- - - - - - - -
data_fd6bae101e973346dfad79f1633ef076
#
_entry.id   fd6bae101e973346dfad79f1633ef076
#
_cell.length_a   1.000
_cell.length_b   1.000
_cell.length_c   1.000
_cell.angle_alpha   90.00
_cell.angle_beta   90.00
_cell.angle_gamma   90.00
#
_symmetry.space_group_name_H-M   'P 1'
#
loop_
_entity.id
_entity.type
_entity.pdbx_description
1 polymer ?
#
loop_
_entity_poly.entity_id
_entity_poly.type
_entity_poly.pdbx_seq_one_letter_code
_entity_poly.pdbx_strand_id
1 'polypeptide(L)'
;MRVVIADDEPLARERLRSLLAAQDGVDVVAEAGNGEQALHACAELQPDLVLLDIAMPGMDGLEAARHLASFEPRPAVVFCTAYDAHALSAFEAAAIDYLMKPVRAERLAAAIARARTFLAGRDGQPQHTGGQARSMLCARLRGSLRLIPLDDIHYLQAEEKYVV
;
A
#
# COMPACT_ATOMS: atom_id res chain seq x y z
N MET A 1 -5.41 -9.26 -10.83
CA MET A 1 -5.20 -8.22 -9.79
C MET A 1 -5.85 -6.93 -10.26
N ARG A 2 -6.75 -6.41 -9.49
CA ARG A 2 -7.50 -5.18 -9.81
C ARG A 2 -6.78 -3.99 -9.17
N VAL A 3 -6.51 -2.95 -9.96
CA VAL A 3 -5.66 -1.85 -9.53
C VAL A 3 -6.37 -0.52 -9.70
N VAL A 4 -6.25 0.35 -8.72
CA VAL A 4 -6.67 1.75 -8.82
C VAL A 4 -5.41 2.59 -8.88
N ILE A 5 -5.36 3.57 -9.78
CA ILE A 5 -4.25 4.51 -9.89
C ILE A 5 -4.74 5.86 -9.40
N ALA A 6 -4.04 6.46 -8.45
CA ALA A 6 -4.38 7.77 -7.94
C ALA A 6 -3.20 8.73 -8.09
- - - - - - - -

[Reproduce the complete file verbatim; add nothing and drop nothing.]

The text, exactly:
data_fd6bae101e973346dfad79f1633ef076
#
_entry.id   fd6bae101e973346dfad79f1633ef076
#
_cell.length_a   1.000
_cell.length_b   1.000
_cell.length_c   1.000
_cell.angle_alpha   90.00
_cell.angle_beta   90.00
_cell.angle_gamma   90.00
#
_symmetry.space_group_name_H-M   'P 1'
#
loop_
_entity.id
_entity.type
_entity.pdbx_description
1 polymer ?
#
loop_
_entity_poly.entity_id
_entity_poly.type
_entity_poly.pdbx_seq_one_letter_code
_entity_poly.pdbx_strand_id
1 'polypeptide(L)'
;MRVVIADDEPLARERLRSLLAAQDGVDVVAEAGNGEQALHACAELQPDLVLLDIAMPGMDGLEAARHLASFEPRPAVVFCTAYDAHALSAFEAAAIDYLMKPVRAERLAAAIARARTFLAGRDGQPQHTGGQARSMLCARLRGSLRLIPLDDIHYLQAEEKYVV
;
A
#
# COMPACT_ATOMS: atom_id res chain seq x y z
N MET A 1 -5.41 -9.26 -10.83
CA MET A 1 -5.20 -8.22 -9.79
C MET A 1 -5.85 -6.93 -10.26
N ARG A 2 -6.75 -6.41 -9.49
CA ARG A 2 -7.50 -5.18 -9.81
C ARG A 2 -6.78 -3.99 -9.17
N VAL A 3 -6.51 -2.95 -9.96
CA VAL A 3 -5.66 -1.85 -9.53
C VAL A 3 -6.37 -0.52 -9.70
N VAL A 4 -6.25 0.35 -8.72
CA VAL A 4 -6.67 1.75 -8.82
C VAL A 4 -5.41 2.59 -8.88
N ILE A 5 -5.36 3.57 -9.78
CA ILE A 5 -4.25 4.51 -9.89
C ILE A 5 -4.74 5.86 -9.40
N ALA A 6 -4.04 6.46 -8.45
CA ALA A 6 -4.38 7.77 -7.94
C ALA A 6 -3.20 8.73 -8.09